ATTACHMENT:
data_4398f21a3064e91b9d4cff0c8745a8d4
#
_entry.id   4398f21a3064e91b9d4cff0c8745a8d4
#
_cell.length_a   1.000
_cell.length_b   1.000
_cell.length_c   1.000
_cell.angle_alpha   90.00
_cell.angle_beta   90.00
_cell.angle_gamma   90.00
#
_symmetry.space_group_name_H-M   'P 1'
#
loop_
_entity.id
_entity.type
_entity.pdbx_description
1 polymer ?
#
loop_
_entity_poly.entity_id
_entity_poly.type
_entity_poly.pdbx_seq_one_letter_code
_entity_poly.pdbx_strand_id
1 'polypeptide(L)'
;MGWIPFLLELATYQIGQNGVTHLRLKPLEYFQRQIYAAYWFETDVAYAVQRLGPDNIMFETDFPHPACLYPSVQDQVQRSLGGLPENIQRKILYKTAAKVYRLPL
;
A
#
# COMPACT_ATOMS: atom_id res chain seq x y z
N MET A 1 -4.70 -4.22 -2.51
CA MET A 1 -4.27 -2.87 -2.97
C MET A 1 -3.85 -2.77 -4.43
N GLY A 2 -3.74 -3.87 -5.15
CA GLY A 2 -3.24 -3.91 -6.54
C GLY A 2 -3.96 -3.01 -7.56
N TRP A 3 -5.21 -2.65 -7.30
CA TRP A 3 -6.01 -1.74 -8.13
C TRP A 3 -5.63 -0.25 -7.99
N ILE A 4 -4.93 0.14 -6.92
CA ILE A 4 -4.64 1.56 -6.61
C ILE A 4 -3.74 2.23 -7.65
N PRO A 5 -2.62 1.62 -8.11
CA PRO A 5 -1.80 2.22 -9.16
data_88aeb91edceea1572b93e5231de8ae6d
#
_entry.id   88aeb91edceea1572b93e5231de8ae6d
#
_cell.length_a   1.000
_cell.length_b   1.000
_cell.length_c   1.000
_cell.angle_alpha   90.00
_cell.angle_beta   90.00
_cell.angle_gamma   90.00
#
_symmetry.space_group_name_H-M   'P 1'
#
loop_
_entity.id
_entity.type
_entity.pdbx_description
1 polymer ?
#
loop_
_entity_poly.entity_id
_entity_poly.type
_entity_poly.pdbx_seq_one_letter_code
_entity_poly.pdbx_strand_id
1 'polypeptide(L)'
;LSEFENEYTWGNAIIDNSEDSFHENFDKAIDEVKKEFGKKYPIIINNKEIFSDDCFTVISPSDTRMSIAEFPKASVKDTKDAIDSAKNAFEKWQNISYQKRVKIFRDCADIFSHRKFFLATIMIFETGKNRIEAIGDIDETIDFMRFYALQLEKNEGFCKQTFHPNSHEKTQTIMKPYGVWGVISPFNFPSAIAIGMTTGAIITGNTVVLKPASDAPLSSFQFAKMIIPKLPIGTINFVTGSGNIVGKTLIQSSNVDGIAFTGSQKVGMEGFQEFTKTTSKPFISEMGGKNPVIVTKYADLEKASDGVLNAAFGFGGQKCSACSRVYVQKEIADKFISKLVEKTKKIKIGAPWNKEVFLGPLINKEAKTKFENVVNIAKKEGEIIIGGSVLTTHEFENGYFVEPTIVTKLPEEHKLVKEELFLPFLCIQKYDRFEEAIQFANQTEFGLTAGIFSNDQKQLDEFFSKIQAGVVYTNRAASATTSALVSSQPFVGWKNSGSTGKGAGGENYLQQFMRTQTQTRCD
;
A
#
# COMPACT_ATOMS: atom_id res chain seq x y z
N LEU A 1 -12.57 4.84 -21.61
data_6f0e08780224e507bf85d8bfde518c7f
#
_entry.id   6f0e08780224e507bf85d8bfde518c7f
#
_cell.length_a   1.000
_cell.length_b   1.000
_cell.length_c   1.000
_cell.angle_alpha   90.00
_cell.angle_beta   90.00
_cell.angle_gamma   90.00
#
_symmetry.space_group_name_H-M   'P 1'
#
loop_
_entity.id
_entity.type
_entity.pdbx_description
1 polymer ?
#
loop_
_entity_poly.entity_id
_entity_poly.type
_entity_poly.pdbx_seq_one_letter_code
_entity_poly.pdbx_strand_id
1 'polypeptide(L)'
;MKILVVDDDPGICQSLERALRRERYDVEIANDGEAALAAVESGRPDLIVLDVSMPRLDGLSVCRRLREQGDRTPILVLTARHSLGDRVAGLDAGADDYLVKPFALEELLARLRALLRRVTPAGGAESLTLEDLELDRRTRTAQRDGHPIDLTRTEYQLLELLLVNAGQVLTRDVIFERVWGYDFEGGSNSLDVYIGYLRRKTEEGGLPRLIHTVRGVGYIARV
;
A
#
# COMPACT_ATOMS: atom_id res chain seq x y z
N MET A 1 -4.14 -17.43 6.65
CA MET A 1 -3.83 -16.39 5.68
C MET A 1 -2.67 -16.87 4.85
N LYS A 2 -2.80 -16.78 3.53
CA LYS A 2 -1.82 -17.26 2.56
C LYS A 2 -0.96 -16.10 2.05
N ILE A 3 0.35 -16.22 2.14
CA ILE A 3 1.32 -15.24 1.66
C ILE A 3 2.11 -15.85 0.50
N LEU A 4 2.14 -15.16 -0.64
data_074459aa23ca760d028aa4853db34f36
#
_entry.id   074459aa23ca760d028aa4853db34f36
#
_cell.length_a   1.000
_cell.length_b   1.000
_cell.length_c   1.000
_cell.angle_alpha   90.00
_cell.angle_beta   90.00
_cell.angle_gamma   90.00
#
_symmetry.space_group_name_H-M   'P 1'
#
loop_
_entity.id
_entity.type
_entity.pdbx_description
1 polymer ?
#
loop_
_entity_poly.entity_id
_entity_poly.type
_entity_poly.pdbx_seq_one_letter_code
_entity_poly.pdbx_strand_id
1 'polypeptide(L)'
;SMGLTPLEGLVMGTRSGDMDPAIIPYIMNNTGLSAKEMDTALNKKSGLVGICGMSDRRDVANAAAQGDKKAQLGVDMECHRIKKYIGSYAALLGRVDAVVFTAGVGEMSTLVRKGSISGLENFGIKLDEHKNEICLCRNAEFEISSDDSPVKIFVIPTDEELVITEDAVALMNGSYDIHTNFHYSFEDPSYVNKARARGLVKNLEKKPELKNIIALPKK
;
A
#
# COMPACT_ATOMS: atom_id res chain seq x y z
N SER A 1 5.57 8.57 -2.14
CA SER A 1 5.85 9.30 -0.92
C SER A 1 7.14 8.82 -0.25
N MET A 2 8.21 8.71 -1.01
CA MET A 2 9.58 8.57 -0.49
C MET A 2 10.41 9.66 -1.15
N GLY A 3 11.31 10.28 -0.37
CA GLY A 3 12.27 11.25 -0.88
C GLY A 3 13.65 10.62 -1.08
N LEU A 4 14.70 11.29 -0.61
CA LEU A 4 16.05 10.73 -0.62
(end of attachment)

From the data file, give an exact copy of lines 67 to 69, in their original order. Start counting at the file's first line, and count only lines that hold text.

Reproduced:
_entity_poly.pdbx_seq_one_letter_code
_entity_poly.pdbx_strand_id
1 'polypeptide(L)'